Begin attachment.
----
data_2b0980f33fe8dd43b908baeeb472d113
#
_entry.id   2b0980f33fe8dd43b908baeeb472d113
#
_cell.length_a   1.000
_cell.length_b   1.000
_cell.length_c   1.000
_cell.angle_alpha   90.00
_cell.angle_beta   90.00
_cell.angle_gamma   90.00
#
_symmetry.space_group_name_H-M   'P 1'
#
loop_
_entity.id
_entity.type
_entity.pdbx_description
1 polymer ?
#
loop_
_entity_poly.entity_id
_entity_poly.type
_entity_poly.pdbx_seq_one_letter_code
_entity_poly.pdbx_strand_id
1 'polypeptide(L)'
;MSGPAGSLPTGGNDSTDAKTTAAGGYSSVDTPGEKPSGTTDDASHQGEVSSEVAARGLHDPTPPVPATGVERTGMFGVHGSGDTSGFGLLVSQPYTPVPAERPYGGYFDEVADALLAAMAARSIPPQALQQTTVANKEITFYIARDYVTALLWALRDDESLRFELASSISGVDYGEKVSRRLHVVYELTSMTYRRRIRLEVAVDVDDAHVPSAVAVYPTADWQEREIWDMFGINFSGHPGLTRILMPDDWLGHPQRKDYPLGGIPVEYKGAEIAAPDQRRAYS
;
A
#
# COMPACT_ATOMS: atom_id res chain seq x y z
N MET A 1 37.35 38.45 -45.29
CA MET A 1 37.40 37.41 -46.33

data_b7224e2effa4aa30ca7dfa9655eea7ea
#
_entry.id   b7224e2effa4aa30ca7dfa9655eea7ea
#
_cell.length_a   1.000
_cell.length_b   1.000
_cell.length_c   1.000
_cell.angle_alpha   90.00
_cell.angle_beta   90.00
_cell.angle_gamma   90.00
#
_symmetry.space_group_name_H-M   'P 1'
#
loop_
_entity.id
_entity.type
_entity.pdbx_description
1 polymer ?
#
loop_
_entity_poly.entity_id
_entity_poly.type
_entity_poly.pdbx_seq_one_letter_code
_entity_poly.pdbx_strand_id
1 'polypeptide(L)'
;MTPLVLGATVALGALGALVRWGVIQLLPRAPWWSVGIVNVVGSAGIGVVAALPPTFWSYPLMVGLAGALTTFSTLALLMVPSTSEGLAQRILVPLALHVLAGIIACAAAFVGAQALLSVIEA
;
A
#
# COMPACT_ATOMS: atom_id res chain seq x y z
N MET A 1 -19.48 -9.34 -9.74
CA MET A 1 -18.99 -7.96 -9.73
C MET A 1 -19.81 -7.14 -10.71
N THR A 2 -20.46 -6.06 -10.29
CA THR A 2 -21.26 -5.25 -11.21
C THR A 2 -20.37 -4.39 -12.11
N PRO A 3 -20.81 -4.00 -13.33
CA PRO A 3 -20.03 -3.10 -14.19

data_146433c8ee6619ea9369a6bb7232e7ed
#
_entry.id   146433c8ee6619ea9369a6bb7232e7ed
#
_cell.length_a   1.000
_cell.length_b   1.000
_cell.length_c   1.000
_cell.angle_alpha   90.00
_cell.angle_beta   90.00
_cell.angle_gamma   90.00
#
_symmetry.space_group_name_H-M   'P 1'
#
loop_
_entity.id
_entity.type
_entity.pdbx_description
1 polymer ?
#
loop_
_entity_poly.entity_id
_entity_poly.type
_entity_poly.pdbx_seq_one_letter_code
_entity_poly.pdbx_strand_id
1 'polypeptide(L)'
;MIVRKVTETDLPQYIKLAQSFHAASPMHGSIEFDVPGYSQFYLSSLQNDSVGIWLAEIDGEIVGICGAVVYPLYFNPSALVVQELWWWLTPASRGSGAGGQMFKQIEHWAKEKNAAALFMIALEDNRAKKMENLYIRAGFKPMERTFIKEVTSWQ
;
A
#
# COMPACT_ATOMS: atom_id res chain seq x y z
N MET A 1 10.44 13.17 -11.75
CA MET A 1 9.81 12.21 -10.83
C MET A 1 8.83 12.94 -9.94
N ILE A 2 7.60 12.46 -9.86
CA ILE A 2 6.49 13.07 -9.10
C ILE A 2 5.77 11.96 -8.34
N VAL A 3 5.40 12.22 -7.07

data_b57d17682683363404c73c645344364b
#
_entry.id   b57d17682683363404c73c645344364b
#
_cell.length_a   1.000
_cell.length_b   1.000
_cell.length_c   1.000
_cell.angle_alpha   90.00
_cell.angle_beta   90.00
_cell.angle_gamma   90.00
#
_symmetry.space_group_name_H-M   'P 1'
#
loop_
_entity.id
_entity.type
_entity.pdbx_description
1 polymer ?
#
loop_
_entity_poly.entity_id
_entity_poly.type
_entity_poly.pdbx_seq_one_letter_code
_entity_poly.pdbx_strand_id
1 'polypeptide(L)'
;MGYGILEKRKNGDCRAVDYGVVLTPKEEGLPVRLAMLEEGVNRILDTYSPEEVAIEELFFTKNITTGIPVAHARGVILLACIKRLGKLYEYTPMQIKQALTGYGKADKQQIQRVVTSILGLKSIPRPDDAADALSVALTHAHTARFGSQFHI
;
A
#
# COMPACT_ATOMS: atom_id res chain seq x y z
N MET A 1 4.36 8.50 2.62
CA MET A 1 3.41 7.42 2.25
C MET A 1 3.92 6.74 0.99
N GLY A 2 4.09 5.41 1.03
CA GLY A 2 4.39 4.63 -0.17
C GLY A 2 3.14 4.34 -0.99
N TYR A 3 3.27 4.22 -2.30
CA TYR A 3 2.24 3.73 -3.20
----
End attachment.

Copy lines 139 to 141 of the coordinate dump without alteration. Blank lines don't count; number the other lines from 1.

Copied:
CA MET A 1 3.41 7.42 2.25
C MET A 1 3.92 6.74 0.99
N GLY A 2 4.09 5.41 1.03